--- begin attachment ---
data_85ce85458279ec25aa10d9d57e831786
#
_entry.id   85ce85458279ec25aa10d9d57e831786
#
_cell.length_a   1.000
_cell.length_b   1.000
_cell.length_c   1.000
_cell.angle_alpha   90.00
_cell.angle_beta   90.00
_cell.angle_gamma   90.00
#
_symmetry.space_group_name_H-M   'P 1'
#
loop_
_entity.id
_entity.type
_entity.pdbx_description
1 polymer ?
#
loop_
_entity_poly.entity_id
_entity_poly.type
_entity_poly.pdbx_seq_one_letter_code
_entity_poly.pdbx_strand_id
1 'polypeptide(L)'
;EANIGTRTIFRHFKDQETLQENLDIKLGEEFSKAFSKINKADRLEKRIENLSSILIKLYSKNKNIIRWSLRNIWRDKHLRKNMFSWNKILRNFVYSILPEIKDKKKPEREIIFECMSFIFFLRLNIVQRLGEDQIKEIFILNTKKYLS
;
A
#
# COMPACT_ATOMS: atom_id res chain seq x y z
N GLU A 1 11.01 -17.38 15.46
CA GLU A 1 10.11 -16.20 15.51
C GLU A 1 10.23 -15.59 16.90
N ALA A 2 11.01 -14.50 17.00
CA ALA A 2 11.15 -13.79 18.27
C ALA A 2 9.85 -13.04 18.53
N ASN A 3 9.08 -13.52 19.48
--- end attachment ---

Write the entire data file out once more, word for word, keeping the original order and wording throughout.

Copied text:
data_85ce85458279ec25aa10d9d57e831786
#
_entry.id   85ce85458279ec25aa10d9d57e831786
#
_cell.length_a   1.000
_cell.length_b   1.000
_cell.length_c   1.000
_cell.angle_alpha   90.00
_cell.angle_beta   90.00
_cell.angle_gamma   90.00
#
_symmetry.space_group_name_H-M   'P 1'
#
loop_
_entity.id
_entity.type
_entity.pdbx_description
1 polymer ?
#
loop_
_entity_poly.entity_id
_entity_poly.type
_entity_poly.pdbx_seq_one_letter_code
_entity_poly.pdbx_strand_id
1 'polypeptide(L)'
;EANIGTRTIFRHFKDQETLQENLDIKLGEEFSKAFSKINKADRLEKRIENLSSILIKLYSKNKNIIRWSLRNIWRDKHLRKNMFSWNKILRNFVYSILPEIKDKKKPEREIIFECMSFIFFLRLNIVQRLGEDQIKEIFILNTKKYLS
;
A
#
# COMPACT_ATOMS: atom_id res chain seq x y z
N GLU A 1 11.01 -17.38 15.46
CA GLU A 1 10.11 -16.20 15.51
C GLU A 1 10.23 -15.59 16.90
N ALA A 2 11.01 -14.50 17.00
CA ALA A 2 11.15 -13.79 18.27
C ALA A 2 9.85 -13.04 18.53
N ASN A 3 9.08 -13.52 19.48